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County to survey voters on proposed changes

By Jacqueline Fernandez

Contributing Writer

LOS ANGELES — Los Angeles County voters will get to voice their opinion on where they get to practice their civic duty during the 2020 elections.

Being tied to a single polling location will become a thing of the past.

The Los Angeles County Registrar-Recorder/County Clerk’s Office announced June 10 that it is seeking public input on the Vote Center Placement Project and published a survey to analyze the preferences of Angelenos on where new voting centers should be located.

In 2016, Gov. Jerry Brown signed Senate Bill 450 into law and it temporarily establishes voting centers across the county.

As prescribed by the bill, the selection of voting locations will involve community input and will include factors such as accessibility, proximity to public transit, security and convenience.

Beginning in 2020, voters will have the choice of voting near their home or work, or on weekends rather than weekdays.

The county has contracted with PlaceWorks to facilitate the survey of voters.

After gathering input and conducting assessments, the company will identify and select the vote center locations.

Community meetings are scheduled to begin this summer, with updates next spring.

“The survey is important for voters to learn that their traditional polling place will not likely be the same location as the new vote center,” said Sandra Mendoza, a spokeswoman for the Los Angeles City Clerk’s Office. “However, the options of where to vote exponentially increase with the voter having the option of voting from any location model.”

After the survey is done, the county will publish the final list of proposed vote centers for final public comment.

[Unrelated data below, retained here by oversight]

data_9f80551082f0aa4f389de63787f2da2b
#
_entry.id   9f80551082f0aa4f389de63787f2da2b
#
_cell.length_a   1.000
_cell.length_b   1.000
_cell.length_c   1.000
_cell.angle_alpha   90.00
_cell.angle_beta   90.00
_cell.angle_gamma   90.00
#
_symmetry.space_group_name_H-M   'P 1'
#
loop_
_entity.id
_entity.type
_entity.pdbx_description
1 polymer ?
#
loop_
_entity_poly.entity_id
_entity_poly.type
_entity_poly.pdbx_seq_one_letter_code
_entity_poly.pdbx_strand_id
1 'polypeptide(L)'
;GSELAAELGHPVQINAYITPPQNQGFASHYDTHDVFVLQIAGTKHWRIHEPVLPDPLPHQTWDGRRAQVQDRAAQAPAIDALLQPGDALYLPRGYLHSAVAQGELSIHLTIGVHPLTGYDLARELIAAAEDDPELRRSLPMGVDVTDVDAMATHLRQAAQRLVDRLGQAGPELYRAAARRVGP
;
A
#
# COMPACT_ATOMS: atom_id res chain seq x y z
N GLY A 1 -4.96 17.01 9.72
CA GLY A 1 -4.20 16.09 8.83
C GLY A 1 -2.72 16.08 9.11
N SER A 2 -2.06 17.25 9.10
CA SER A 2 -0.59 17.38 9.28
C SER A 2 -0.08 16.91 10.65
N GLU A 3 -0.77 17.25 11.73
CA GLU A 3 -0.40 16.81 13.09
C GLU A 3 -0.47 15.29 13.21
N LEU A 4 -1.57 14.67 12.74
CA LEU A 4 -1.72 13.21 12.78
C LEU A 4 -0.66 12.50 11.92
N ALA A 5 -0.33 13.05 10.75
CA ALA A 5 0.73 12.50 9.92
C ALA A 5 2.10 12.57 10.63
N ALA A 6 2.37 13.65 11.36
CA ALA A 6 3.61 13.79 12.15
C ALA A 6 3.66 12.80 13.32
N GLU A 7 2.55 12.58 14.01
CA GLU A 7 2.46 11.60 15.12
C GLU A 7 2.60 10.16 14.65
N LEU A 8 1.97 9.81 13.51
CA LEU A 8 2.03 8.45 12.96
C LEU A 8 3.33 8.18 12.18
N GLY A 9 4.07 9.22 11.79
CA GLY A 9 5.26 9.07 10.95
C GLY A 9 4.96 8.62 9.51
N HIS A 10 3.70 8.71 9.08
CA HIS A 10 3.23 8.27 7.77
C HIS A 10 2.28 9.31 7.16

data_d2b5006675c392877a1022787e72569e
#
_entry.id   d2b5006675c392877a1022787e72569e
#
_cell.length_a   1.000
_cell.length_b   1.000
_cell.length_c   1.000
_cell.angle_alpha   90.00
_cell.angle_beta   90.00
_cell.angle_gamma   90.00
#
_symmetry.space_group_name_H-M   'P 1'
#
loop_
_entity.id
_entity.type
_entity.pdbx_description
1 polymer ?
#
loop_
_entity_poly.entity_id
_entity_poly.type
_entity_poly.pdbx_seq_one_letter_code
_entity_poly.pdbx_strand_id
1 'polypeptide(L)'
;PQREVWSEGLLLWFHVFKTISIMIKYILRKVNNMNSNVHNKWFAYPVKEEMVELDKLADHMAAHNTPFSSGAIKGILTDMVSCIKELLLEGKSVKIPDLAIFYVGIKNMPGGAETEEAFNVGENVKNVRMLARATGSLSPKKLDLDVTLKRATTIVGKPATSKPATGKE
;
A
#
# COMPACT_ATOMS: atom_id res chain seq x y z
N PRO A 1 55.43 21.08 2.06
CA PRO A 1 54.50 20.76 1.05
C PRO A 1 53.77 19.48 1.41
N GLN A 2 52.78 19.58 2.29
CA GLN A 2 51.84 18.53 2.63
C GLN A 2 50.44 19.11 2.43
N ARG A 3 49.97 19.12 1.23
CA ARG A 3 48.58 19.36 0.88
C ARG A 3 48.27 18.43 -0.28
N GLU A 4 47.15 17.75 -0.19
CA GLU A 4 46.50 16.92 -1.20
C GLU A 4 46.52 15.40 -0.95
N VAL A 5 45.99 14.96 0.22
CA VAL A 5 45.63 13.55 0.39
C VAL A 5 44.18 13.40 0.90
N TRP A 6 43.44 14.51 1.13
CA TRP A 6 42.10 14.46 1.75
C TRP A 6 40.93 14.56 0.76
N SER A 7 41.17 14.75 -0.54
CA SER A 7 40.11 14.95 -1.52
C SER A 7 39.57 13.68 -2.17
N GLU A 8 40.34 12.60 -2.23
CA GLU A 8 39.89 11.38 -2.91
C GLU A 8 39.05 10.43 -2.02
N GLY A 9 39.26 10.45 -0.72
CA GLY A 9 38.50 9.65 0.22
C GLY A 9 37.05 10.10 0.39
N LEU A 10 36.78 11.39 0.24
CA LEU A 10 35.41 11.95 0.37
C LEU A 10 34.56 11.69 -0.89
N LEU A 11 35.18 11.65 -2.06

The change from polling precincts to voting centers isn’t the only modification to the way residents will vote in 2020.

The new model will allow voters to cast a ballot over an 11-day period, compared to the traditional one Election Day.

Also, voters will be able to vote through an electronic interface — it looks like a large tablet — at the voting center. Voters can change the font size, language and contrast to accommodate their needs.

There will be a built-in scanner and printer so voters can print out, check and scan in their ballot. Paper ballots will record each vote and be fully auditable.

A QR reader will replace the days of taking in a “cheat sheet” with all of your choices.

Voters can make their decisions on their phone and scan the QR code for faster voting.

The overall goal is to have an easier, user-friendly system to help increase voter turnout.

The five-phase project started in 2010 with public opinion research — where a variety of data was gathered from elections staff, voters, advocates and community organizations that represent underserved voter groups.

The second phase was the process assessment in which a Voting Solutions for All People Advisory Committee was created to oversee the development of the new system.

The group is comprised of stakeholders, experts and community leaders.

In the third phase, the county hired Bay Area design firm IDEO to come up with a new voting process and something that fits the smartphone era. A Technical Advisory Committee also was created.

Phase four is geared towards building a prototype and testing the system. At the end of the phase, a system will be ready for mass production.

During the final phase, the new voting system will go through state testing and certification. Once it is certified, it gets the green light to be used at elections.

It seems like more reasons come up to why this overhaul is important, the most recent case being the California Primary in June in which 118,0000 voters’ names were left off polling place rosters.

A week later, the Board of Supervisors unanimously voted to fund the massive redo. The contractor, Smartmatic, is set to help manufacture and implement the new system.

Expenses could reach up to $282 million.

However, not everyone is happy with Smartmatic. Critics say the British company isn’t qualified for the job due to its history with the Venezuelan election last year — where at least 1 million votes were manipulated.

Elections have remained basically unchanged in L.A. County since the 1960s.

In 2000, the county was one of the few jurisdictions that didn’t spend any of its earmarked money to digitize the process.

Full implementation of the new system isn’t expected until the March 2020 primary election.

Voters can go to: to add their input.

For more information on LA County’s Voting Solutions for All People, go to